In contrast to the extensively studied growth and expansion phases of magnetospheric substorms, the substorm recovery phase has not received much attention in the published literature. It has generally been considered as a period in which all disturbances caused by the previous two phases decay, the magnetosphere ''recovers'' to reach a quiet state again. Using mainly ground-based data, we show that the ''recovery phase'' contains a number of features which are qualitatively different from the expansion phase, that is, not just a decay of previously excited forms of energy release. Typical recovery phase phenomena include intense electrojet activity in the morning sector, high-energy particle precipitation, the development of large-scale auroral vortex streets (so-called OMEGA bands and associated magnetic Ps 6 pulsations), and very often new eastward expanding active auroral phenomena, not unlike evening-sector expansion phase features but concentrated to the morning sector of the auroral oval. Such features must be associated with the substorm mechanism itself. We suggest that our observations during the substorm recovery phase are explained by the magnetospheric reorganization after the ejection of a plasmoid. We show that a more detailed investigation of the late substorm features can increase our understanding of the physical processes leading to the complete cycle of magnetospheric energy release.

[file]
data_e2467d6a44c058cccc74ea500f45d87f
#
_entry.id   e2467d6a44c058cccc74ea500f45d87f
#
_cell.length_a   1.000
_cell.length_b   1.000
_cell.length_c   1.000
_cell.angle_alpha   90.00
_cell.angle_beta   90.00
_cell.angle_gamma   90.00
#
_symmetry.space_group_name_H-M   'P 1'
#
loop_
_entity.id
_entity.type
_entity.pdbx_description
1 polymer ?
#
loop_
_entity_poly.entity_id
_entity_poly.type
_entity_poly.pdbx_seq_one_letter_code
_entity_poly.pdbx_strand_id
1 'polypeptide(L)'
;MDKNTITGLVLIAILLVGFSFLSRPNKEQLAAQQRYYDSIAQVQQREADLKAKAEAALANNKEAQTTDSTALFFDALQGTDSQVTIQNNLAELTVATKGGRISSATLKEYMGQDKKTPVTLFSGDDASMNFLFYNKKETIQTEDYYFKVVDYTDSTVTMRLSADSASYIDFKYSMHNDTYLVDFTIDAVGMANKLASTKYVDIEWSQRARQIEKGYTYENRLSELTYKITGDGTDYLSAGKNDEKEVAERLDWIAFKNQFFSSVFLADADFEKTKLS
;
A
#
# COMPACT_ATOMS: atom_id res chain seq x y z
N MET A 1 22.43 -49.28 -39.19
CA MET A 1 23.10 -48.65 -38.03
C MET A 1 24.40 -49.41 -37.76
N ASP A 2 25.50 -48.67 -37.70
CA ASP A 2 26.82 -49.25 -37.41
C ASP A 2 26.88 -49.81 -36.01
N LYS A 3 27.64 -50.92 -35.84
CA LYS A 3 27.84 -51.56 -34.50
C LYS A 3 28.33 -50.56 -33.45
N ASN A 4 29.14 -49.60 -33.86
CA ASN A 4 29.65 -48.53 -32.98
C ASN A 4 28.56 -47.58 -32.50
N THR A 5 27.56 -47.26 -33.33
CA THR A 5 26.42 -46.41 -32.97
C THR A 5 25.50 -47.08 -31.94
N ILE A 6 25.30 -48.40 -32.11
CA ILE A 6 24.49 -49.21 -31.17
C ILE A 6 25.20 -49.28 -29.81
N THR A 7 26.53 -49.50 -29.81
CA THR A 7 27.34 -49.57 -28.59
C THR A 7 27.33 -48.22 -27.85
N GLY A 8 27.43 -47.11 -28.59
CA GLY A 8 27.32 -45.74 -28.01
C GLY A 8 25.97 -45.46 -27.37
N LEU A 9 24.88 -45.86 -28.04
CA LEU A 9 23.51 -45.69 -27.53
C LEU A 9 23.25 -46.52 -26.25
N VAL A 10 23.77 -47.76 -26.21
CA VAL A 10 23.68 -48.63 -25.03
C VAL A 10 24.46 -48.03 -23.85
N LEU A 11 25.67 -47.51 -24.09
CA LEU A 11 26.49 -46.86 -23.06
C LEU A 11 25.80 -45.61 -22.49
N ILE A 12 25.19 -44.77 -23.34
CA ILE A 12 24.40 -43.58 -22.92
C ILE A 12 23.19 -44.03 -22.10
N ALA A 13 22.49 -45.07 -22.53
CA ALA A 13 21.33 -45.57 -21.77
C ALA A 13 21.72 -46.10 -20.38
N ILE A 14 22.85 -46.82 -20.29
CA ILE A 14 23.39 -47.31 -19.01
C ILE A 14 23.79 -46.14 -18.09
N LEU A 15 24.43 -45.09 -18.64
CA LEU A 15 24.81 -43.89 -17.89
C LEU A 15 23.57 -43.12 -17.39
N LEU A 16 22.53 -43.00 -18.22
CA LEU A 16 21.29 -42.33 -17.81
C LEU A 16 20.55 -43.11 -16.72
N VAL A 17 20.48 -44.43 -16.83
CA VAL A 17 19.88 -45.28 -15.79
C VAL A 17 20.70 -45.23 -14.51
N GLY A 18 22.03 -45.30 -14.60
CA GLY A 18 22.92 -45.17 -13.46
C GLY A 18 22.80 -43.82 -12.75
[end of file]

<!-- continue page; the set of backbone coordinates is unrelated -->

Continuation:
- PLASMA SHEET